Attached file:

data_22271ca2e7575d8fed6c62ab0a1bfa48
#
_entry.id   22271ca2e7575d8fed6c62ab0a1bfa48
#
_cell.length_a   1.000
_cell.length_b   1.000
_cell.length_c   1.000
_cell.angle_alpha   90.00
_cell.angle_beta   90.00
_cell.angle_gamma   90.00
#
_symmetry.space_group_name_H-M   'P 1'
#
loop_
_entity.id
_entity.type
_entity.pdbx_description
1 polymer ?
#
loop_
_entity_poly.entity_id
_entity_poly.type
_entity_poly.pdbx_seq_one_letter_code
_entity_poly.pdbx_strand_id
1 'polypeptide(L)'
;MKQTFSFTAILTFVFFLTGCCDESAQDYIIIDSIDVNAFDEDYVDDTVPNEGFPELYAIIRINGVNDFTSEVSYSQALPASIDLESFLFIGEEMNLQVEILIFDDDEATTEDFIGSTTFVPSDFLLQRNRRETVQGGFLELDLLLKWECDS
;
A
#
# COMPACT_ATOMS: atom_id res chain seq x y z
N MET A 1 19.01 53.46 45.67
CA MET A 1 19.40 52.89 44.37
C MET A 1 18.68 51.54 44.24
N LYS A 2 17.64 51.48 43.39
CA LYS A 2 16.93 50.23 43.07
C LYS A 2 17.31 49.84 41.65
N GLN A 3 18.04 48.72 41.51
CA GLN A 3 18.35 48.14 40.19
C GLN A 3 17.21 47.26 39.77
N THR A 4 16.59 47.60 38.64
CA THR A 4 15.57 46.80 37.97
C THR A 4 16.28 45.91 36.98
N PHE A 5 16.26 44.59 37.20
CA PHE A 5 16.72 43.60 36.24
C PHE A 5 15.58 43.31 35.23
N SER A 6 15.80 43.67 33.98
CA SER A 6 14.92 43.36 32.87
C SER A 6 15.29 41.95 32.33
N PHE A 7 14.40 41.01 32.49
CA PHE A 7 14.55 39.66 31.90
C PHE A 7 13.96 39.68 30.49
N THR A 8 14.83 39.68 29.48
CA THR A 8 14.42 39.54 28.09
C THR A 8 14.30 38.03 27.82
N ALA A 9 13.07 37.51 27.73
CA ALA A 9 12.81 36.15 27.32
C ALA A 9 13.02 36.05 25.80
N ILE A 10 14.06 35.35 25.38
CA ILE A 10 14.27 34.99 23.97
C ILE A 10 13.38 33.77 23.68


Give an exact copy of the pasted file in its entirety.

data_22271ca2e7575d8fed6c62ab0a1bfa48
#
_entry.id   22271ca2e7575d8fed6c62ab0a1bfa48
#
_cell.length_a   1.000
_cell.length_b   1.000
_cell.length_c   1.000
_cell.angle_alpha   90.00
_cell.angle_beta   90.00
_cell.angle_gamma   90.00
#
_symmetry.space_group_name_H-M   'P 1'
#
loop_
_entity.id
_entity.type
_entity.pdbx_description
1 polymer ?
#
loop_
_entity_poly.entity_id
_entity_poly.type
_entity_poly.pdbx_seq_one_letter_code
_entity_poly.pdbx_strand_id
1 'polypeptide(L)'
;MKQTFSFTAILTFVFFLTGCCDESAQDYIIIDSIDVNAFDEDYVDDTVPNEGFPELYAIIRINGVNDFTSEVSYSQALPASIDLESFLFIGEEMNLQVEILIFDDDEATTEDFIGSTTFVPSDFLLQRNRRETVQGGFLELDLLLKWECDS
;
A
#
# COMPACT_ATOMS: atom_id res chain seq x y z
N MET A 1 19.01 53.46 45.67
CA MET A 1 19.40 52.89 44.37
C MET A 1 18.68 51.54 44.24
N LYS A 2 17.64 51.48 43.39
CA LYS A 2 16.93 50.23 43.07
C LYS A 2 17.31 49.84 41.65
N GLN A 3 18.04 48.72 41.51
CA GLN A 3 18.35 48.14 40.19
C GLN A 3 17.21 47.26 39.77
N THR A 4 16.59 47.60 38.64
CA THR A 4 15.57 46.80 37.97
C THR A 4 16.28 45.91 36.98
N PHE A 5 16.26 44.59 37.20
CA PHE A 5 16.72 43.60 36.24
C PHE A 5 15.58 43.31 35.23
N SER A 6 15.80 43.67 33.98
CA SER A 6 14.92 43.36 32.87
C SER A 6 15.29 41.95 32.33
N PHE A 7 14.40 41.01 32.49
CA PHE A 7 14.55 39.66 31.90
C PHE A 7 13.96 39.68 30.49
N THR A 8 14.83 39.68 29.48
CA THR A 8 14.42 39.54 28.09
C THR A 8 14.30 38.03 27.82
N ALA A 9 13.07 37.51 27.73
CA ALA A 9 12.81 36.15 27.32
C ALA A 9 13.02 36.05 25.80
N ILE A 10 14.06 35.35 25.38
CA ILE A 10 14.27 34.99 23.97
C ILE A 10 13.38 33.77 23.68